Methods The studies of this thesis are based on data from the Screening of Young Women (SCRY) database. The SCRY database consists of detailed information on diagnosis, death, screening exposure and risk factors for breast cancer cases and population size by year (between 1986 and 2005) and municipality for women in Sweden between 40 and 49 years old. The material was divided into a study group consisting of the counties that invited women in the age group 40-49 years to mammography screening, and a contemporaneous control group consisting of the counties that did not. Effectiveness was estimated in terms of rate ratios for two different exposures (invitation to and participation in screening), and overdiagnosis for subsequent screening was estimated adjusting for lead time bias. Defining a reference period enabled adjustment for possible underlying differences in breast cancer mortality and incidence. A statistical model for adjusting for non-compliance and contamination in randomised controlled trials was further developed to allow for adjustment in cohort studies using a Poisson model with log-linear structure for exposure and background risk.

Results During the study period (1986-2005), there were 619 and 1205 breast cancer deaths and 6047 and 7790 breast cancer cases in the study group and the control groups, respectively. For women between 40 and 49 years old, the breast cancer mortality reduction was estimated at 26% [95% CI, 17 to 34%] for invited to screening and 29% [95% CI, 20 to 38%] for attending screening. The RR estimates for the high-risk groups based on the risk factors parity, age at birth of first child, and socio-economic status were equal to or higher than that of the low risk groups. The new statistical method showed that the decrease in effectiveness with parity was not a statistically significant trend. The overdiagnosis from subsequent screening for 40 to 49 year old women was estimated at 1% [95 % CI, -6 to 8 %] (i.e., not statistically significant).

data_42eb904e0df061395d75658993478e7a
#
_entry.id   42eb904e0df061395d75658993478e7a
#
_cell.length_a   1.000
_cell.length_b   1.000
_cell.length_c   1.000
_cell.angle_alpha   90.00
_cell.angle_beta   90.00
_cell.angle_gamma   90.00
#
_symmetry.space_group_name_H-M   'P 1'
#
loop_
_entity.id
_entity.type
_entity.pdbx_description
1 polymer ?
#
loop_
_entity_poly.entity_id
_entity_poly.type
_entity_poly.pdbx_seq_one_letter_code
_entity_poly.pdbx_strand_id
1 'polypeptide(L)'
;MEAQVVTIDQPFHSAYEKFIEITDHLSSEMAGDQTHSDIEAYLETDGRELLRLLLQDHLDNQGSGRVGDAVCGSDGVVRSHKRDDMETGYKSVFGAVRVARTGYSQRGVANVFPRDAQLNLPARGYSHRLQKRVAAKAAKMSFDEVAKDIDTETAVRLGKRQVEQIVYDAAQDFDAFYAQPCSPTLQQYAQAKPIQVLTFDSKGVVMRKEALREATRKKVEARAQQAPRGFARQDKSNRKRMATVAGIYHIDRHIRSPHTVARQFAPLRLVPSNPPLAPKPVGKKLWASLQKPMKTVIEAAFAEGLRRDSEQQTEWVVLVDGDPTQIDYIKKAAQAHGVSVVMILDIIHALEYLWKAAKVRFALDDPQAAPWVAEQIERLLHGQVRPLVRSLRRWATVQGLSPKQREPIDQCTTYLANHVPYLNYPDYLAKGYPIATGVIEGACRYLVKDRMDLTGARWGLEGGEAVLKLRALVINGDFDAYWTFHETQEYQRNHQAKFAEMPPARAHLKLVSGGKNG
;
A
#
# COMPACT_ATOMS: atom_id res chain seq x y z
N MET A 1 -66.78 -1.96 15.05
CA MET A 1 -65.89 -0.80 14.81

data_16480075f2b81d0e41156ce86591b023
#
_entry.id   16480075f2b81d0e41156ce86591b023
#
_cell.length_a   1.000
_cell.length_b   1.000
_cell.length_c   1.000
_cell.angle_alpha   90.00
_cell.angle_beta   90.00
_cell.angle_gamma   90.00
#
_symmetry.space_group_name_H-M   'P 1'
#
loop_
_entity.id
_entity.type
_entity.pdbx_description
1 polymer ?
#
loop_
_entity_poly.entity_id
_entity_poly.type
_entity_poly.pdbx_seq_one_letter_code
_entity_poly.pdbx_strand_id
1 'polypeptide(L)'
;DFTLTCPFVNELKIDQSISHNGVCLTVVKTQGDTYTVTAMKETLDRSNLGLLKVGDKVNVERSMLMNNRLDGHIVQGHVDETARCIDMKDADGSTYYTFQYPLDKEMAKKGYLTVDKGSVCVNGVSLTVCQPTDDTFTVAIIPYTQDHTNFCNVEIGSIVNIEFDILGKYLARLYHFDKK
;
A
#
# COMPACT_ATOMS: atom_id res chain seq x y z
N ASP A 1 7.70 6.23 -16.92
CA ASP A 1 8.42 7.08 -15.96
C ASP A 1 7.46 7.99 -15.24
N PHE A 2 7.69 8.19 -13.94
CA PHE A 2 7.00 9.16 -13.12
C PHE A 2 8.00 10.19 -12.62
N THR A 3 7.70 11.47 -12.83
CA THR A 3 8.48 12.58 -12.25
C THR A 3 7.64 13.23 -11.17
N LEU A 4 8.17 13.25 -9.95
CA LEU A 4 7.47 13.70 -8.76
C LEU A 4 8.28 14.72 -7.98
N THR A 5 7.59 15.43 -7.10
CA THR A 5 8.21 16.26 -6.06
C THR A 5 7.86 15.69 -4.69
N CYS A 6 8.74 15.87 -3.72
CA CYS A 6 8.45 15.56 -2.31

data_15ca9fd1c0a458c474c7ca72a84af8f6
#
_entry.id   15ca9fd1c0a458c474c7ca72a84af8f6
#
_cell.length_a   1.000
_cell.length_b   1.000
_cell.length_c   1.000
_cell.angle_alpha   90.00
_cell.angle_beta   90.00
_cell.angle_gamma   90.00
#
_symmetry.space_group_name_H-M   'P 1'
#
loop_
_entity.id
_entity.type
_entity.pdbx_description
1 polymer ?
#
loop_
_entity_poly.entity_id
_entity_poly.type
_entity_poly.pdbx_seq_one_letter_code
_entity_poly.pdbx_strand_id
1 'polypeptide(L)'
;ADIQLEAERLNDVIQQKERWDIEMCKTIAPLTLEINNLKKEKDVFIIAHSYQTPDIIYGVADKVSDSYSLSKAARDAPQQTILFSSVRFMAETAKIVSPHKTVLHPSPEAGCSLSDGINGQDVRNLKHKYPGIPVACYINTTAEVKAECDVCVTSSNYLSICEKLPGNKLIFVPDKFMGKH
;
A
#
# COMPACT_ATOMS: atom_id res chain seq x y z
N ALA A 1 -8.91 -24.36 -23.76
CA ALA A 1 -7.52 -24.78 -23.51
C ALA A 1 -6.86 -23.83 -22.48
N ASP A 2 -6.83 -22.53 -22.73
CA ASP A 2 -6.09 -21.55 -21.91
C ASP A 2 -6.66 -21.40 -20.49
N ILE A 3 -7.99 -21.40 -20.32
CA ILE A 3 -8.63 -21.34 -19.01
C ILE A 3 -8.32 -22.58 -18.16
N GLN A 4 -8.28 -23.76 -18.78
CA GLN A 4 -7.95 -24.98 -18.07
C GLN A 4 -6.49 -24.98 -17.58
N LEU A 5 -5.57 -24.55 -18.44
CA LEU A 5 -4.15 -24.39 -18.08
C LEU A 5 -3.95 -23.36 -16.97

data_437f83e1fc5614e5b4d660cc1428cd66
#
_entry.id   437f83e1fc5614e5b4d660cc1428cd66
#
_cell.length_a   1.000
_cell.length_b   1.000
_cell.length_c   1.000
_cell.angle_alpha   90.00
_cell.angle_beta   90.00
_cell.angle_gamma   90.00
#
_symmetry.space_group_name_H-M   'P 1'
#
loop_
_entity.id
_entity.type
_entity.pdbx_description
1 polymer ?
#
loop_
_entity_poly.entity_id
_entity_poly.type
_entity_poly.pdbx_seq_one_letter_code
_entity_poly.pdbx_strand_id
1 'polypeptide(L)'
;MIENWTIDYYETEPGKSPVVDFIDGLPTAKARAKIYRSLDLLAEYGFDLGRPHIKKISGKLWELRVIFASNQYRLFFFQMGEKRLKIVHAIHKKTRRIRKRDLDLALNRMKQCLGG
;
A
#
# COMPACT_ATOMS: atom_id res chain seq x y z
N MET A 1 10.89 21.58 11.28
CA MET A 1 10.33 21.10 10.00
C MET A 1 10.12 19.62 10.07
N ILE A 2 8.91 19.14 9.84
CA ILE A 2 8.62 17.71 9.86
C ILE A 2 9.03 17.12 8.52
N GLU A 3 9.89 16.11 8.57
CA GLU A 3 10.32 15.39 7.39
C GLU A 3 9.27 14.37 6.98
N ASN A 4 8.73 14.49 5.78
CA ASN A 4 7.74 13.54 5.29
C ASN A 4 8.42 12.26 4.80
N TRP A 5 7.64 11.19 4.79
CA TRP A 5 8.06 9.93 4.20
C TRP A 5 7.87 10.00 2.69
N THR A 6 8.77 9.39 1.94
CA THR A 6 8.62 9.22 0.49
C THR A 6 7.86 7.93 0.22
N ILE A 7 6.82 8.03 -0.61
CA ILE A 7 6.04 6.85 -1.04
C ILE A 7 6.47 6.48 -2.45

Conclusion Subgroup specific effectiveness was also estimated. The relative effectiveness of screening for breast cancer with mammography for women age 40 to 49 years appears to be comparable to that for older women. These findings and the fact that there was no statistically significant overdiagnosis from subsequent screening speak for inviting women 40 to 49 years old to screening. High-risk screening for nulliparous women aged 40 to 49 years, for example, might be an alternative in countries where population-based screening for all women between 40 and 49 years old is not possible. However, the matter of risk factors and the effect of their combinations is complex and risk group screening presents ethical and practical difficulties. The new statistical model is a useful tool for analysing cohorts with exposed and non-exposed populations where non-compliance and contamination is a potential source of bias.

Place, publisher, year, edition, pages
Umeå: Umeå universitet, 2014. 44 p.
Umeå University medical dissertations, ISSN 0346-6612 ; 1661
Cohort, mortality, breast cancer, mammography screening, risk factors, parity, age at first birth, socio-economic status, overdiagnosis
National Category
Cancer and Oncology
Research subject
urn:nbn:se:umu:diva-86215 (URN)978-91-7459-803-2 (ISBN)
Public defence
2014-03-21, Sal E04, byggnad 6E, Norrlands universitetssjukhus, Umeå, 09:00 (English)
Available from: 2014-02-28 Created: 2014-02-20 Last updated: 2015-04-29Bibliographically approved